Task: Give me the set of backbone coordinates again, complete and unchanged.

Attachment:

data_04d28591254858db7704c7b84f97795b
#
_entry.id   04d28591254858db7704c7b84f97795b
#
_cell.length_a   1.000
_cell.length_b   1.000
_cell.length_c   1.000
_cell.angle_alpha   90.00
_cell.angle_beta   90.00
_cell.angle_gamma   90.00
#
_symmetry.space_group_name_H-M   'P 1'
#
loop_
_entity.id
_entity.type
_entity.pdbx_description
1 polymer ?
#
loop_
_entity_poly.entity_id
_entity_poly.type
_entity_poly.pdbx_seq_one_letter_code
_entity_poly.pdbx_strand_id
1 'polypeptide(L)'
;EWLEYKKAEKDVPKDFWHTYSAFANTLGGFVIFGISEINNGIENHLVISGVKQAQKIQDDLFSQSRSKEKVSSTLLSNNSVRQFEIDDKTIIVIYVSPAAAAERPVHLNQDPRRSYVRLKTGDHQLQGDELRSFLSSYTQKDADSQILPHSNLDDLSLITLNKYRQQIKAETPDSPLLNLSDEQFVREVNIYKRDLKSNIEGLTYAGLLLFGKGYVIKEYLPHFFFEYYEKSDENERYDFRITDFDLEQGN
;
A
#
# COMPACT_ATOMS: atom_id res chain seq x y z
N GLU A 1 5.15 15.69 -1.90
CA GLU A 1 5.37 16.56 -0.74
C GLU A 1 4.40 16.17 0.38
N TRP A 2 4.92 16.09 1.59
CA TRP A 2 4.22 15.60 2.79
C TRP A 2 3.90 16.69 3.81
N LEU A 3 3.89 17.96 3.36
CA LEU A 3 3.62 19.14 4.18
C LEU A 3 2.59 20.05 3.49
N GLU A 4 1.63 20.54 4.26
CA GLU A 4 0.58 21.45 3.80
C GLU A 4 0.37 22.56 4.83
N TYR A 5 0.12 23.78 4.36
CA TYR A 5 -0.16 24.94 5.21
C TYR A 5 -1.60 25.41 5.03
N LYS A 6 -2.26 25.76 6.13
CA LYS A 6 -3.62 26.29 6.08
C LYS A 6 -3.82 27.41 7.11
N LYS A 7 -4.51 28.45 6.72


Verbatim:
data_04d28591254858db7704c7b84f97795b
#
_entry.id   04d28591254858db7704c7b84f97795b
#
_cell.length_a   1.000
_cell.length_b   1.000
_cell.length_c   1.000
_cell.angle_alpha   90.00
_cell.angle_beta   90.00
_cell.angle_gamma   90.00
#
_symmetry.space_group_name_H-M   'P 1'
#
loop_
_entity.id
_entity.type
_entity.pdbx_description
1 polymer ?
#
loop_
_entity_poly.entity_id
_entity_poly.type
_entity_poly.pdbx_seq_one_letter_code
_entity_poly.pdbx_strand_id
1 'polypeptide(L)'
;EWLEYKKAEKDVPKDFWHTYSAFANTLGGFVIFGISEINNGIENHLVISGVKQAQKIQDDLFSQSRSKEKVSSTLLSNNSVRQFEIDDKTIIVIYVSPAAAAERPVHLNQDPRRSYVRLKTGDHQLQGDELRSFLSSYTQKDADSQILPHSNLDDLSLITLNKYRQQIKAETPDSPLLNLSDEQFVREVNIYKRDLKSNIEGLTYAGLLLFGKGYVIKEYLPHFFFEYYEKSDENERYDFRITDFDLEQGN
;
A
#
# COMPACT_ATOMS: atom_id res chain seq x y z
N GLU A 1 5.15 15.69 -1.90
CA GLU A 1 5.37 16.56 -0.74
C GLU A 1 4.40 16.17 0.38
N TRP A 2 4.92 16.09 1.59
CA TRP A 2 4.22 15.60 2.79
C TRP A 2 3.90 16.69 3.81
N LEU A 3 3.89 17.96 3.36
CA LEU A 3 3.62 19.14 4.18
C LEU A 3 2.59 20.05 3.49
N GLU A 4 1.63 20.54 4.26
CA GLU A 4 0.58 21.45 3.80
C GLU A 4 0.37 22.56 4.83
N TYR A 5 0.12 23.78 4.36
CA TYR A 5 -0.16 24.94 5.21
C TYR A 5 -1.60 25.41 5.03
N LYS A 6 -2.26 25.76 6.13
CA LYS A 6 -3.62 26.29 6.08
C LYS A 6 -3.82 27.41 7.11
N LYS A 7 -4.51 28.45 6.72